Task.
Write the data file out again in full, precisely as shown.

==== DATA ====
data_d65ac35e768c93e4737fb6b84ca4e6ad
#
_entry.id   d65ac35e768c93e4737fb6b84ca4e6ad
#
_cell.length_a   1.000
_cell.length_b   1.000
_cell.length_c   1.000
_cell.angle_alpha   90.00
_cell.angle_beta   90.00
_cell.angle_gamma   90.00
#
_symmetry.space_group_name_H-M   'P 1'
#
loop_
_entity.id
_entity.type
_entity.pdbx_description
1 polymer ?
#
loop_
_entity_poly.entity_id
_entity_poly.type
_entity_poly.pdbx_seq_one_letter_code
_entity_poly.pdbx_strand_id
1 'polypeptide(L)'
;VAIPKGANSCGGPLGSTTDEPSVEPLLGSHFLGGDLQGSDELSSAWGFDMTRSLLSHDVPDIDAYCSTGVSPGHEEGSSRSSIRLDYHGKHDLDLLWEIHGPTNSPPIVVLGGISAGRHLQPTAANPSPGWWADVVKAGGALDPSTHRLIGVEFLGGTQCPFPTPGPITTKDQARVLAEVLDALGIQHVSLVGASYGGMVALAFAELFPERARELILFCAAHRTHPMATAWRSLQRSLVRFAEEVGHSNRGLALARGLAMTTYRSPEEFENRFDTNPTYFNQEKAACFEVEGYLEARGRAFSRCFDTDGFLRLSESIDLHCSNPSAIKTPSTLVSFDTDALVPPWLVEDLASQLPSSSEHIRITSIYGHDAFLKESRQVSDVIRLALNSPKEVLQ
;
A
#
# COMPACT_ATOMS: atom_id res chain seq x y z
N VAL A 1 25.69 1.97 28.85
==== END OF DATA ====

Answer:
data_d65ac35e768c93e4737fb6b84ca4e6ad
#
_entry.id   d65ac35e768c93e4737fb6b84ca4e6ad
#
_cell.length_a   1.000
_cell.length_b   1.000
_cell.length_c   1.000
_cell.angle_alpha   90.00
_cell.angle_beta   90.00
_cell.angle_gamma   90.00
#
_symmetry.space_group_name_H-M   'P 1'
#
loop_
_entity.id
_entity.type
_entity.pdbx_description
1 polymer ?
#
loop_
_entity_poly.entity_id
_entity_poly.type
_entity_poly.pdbx_seq_one_letter_code
_entity_poly.pdbx_strand_id
1 'polypeptide(L)'
;VAIPKGANSCGGPLGSTTDEPSVEPLLGSHFLGGDLQGSDELSSAWGFDMTRSLLSHDVPDIDAYCSTGVSPGHEEGSSRSSIRLDYHGKHDLDLLWEIHGPTNSPPIVVLGGISAGRHLQPTAANPSPGWWADVVKAGGALDPSTHRLIGVEFLGGTQCPFPTPGPITTKDQARVLAEVLDALGIQHVSLVGASYGGMVALAFAELFPERARELILFCAAHRTHPMATAWRSLQRSLVRFAEEVGHSNRGLALARGLAMTTYRSPEEFENRFDTNPTYFNQEKAACFEVEGYLEARGRAFSRCFDTDGFLRLSESIDLHCSNPSAIKTPSTLVSFDTDALVPPWLVEDLASQLPSSSEHIRITSIYGHDAFLKESRQVSDVIRLALNSPKEVLQ
;
A
#
# COMPACT_ATOMS: atom_id res chain seq x y z
N VAL A 1 25.69 1.97 28.85